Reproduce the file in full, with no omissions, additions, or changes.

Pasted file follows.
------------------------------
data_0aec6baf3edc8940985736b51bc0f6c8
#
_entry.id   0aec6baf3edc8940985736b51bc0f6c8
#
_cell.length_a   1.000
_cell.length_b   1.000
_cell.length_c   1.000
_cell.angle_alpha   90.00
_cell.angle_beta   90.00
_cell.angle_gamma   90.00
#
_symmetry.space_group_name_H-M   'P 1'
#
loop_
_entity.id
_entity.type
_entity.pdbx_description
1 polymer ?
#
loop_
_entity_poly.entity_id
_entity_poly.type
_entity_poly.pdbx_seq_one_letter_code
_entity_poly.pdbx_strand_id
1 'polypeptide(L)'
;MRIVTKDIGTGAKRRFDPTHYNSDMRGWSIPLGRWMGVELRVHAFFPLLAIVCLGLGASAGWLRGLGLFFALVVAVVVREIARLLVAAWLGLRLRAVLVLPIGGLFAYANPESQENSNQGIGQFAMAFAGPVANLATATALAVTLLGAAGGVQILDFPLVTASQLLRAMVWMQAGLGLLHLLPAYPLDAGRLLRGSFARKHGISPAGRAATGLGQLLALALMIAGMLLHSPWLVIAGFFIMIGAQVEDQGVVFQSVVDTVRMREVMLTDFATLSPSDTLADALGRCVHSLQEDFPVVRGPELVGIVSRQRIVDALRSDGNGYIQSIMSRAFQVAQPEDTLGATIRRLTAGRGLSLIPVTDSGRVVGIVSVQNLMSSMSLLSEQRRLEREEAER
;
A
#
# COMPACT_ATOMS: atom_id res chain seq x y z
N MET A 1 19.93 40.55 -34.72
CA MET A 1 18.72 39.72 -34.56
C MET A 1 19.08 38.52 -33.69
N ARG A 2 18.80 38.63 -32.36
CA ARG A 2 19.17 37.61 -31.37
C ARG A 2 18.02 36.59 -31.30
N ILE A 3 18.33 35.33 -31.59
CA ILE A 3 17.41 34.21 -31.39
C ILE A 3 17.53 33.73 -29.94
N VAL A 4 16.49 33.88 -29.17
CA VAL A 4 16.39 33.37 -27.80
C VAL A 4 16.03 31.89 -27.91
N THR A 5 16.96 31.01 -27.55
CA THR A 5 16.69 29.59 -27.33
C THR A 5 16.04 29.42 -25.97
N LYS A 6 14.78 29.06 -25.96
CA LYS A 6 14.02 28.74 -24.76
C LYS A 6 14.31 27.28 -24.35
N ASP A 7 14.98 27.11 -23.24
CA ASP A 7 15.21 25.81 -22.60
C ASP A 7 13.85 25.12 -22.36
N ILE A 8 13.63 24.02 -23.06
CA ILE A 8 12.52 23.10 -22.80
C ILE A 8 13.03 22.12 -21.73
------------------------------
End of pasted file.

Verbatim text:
data_0aec6baf3edc8940985736b51bc0f6c8
#
_entry.id   0aec6baf3edc8940985736b51bc0f6c8
#
_cell.length_a   1.000
_cell.length_b   1.000
_cell.length_c   1.000
_cell.angle_alpha   90.00
_cell.angle_beta   90.00
_cell.angle_gamma   90.00
#
_symmetry.space_group_name_H-M   'P 1'
#
loop_
_entity.id
_entity.type
_entity.pdbx_description
1 polymer ?
#
loop_
_entity_poly.entity_id
_entity_poly.type
_entity_poly.pdbx_seq_one_letter_code
_entity_poly.pdbx_strand_id
1 'polypeptide(L)'
;MRIVTKDIGTGAKRRFDPTHYNSDMRGWSIPLGRWMGVELRVHAFFPLLAIVCLGLGASAGWLRGLGLFFALVVAVVVREIARLLVAAWLGLRLRAVLVLPIGGLFAYANPESQENSNQGIGQFAMAFAGPVANLATATALAVTLLGAAGGVQILDFPLVTASQLLRAMVWMQAGLGLLHLLPAYPLDAGRLLRGSFARKHGISPAGRAATGLGQLLALALMIAGMLLHSPWLVIAGFFIMIGAQVEDQGVVFQSVVDTVRMREVMLTDFATLSPSDTLADALGRCVHSLQEDFPVVRGPELVGIVSRQRIVDALRSDGNGYIQSIMSRAFQVAQPEDTLGATIRRLTAGRGLSLIPVTDSGRVVGIVSVQNLMSSMSLLSEQRRLEREEAER
;
A
#
# COMPACT_ATOMS: atom_id res chain seq x y z
N MET A 1 19.93 40.55 -34.72
CA MET A 1 18.72 39.72 -34.56
C MET A 1 19.08 38.52 -33.69
N ARG A 2 18.80 38.63 -32.36
CA ARG A 2 19.17 37.61 -31.37
C ARG A 2 18.02 36.59 -31.30
N ILE A 3 18.33 35.33 -31.59
CA ILE A 3 17.41 34.21 -31.39
C ILE A 3 17.53 33.73 -29.94
N VAL A 4 16.49 33.88 -29.17
CA VAL A 4 16.39 33.37 -27.80
C VAL A 4 16.03 31.89 -27.91
N THR A 5 16.96 31.01 -27.55
CA THR A 5 16.69 29.59 -27.33
C THR A 5 16.04 29.42 -25.97
N LYS A 6 14.78 29.06 -25.96
CA LYS A 6 14.02 28.74 -24.76
C LYS A 6 14.31 27.28 -24.35
N ASP A 7 14.98 27.11 -23.24
CA ASP A 7 15.21 25.81 -22.60
C ASP A 7 13.85 25.12 -22.36
N ILE A 8 13.63 24.02 -23.06
CA ILE A 8 12.52 23.10 -22.80
C ILE A 8 13.03 22.12 -21.73